The Irish Times' chose Carmen Bugan's "On the 2021 Presidential Inauguration" as its Poem of the Week.
A good story "is often circular, and it sort of spins around a resolution and touches on the resolution, and then spins out and then comes back to it. It's a lot more like life." Theresa Okokon, co-host of Stories of the Stage on WORLD Channel, talks to Angie Chatman about what makes a good story, for iPondr.
Ovenbird Poetry published "She Loves the Earth Without Curse Words" by Matthew Lippman, which begins "Natalie says, 'Dad, quarantine's good for you.' "
The readers of Uncanny Magazine voted Jennifer Marie Brissett's "Through The Veil" their favorite story of 2020.
Business Insider published Melissa Petro's article "Milions of American Workers Have Children. Because of the Pandemic, We Can Now Stop Pretending They Don't."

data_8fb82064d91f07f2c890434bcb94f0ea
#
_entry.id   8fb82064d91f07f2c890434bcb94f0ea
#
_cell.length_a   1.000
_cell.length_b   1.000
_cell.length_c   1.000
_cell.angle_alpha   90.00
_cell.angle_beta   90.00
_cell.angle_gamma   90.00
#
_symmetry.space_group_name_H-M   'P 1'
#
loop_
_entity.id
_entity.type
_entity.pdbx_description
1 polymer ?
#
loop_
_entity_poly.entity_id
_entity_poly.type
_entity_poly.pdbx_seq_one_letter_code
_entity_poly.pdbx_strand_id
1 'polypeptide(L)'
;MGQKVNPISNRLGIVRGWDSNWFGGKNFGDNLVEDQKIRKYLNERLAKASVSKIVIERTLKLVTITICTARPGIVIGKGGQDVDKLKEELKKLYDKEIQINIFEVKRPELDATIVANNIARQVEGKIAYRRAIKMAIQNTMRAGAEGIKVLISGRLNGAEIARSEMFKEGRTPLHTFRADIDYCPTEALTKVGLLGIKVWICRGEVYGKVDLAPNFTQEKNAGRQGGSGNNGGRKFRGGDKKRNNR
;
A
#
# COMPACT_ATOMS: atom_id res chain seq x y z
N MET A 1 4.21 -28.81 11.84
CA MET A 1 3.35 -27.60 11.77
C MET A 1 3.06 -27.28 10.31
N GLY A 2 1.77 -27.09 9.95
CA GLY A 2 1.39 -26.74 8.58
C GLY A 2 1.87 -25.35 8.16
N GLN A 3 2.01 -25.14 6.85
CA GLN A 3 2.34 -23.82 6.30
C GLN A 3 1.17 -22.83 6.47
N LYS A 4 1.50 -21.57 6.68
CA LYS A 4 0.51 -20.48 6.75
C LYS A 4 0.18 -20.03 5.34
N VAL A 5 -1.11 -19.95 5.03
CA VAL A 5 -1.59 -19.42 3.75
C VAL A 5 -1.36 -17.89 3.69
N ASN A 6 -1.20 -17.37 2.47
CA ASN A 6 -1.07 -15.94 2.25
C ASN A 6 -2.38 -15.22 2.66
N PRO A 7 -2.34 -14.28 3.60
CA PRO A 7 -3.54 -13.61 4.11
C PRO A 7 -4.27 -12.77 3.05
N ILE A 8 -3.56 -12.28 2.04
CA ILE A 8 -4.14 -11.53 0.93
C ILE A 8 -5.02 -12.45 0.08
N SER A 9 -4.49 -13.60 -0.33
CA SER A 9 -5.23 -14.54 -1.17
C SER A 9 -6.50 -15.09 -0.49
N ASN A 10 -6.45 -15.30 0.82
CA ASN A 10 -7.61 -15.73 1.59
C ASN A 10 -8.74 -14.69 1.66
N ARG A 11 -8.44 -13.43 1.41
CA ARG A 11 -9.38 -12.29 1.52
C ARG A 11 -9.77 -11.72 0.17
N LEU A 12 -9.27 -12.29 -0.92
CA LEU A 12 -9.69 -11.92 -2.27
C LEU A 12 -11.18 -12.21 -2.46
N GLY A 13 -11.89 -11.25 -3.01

Alysia Li Yin Sawchyn's essay collection A Fish Growing Lungs has been longlisted for the Believer Book Award in Nonfiction.
Observer published Mara Reinstein's article "Matt Shakman Reveals How He Nailed the Sitcom Style of WandaVision."
Anni Irish wrote about the performance artist Kalup Linzy in "Identity Politics, COVID19, and the Future of Performance Art," for Observer.
"How Honest Is Too Honest?" Michael Leviton recommends books that push the boundaries, over at Literary Hub.
The Great Lakes College Association named Nina Boutsikaris' memoir I'm Trying to Tell You I'm Sorry the 2021 New Writers Award for Creative Nonfiction.
Random House released Emily Rapp Black's memoir Sanctuary on January 19th.
Seth Fried tries out epigrams for his epitaph, over at 251.
Jacob Appel's novel Winter Honeymoon is a small press bestseller for November-December.
American Libraries magazine published Lara Ewen's article "Tarnished Legacies: Presidential Libraries Grapple With the Histories of Their Subjects."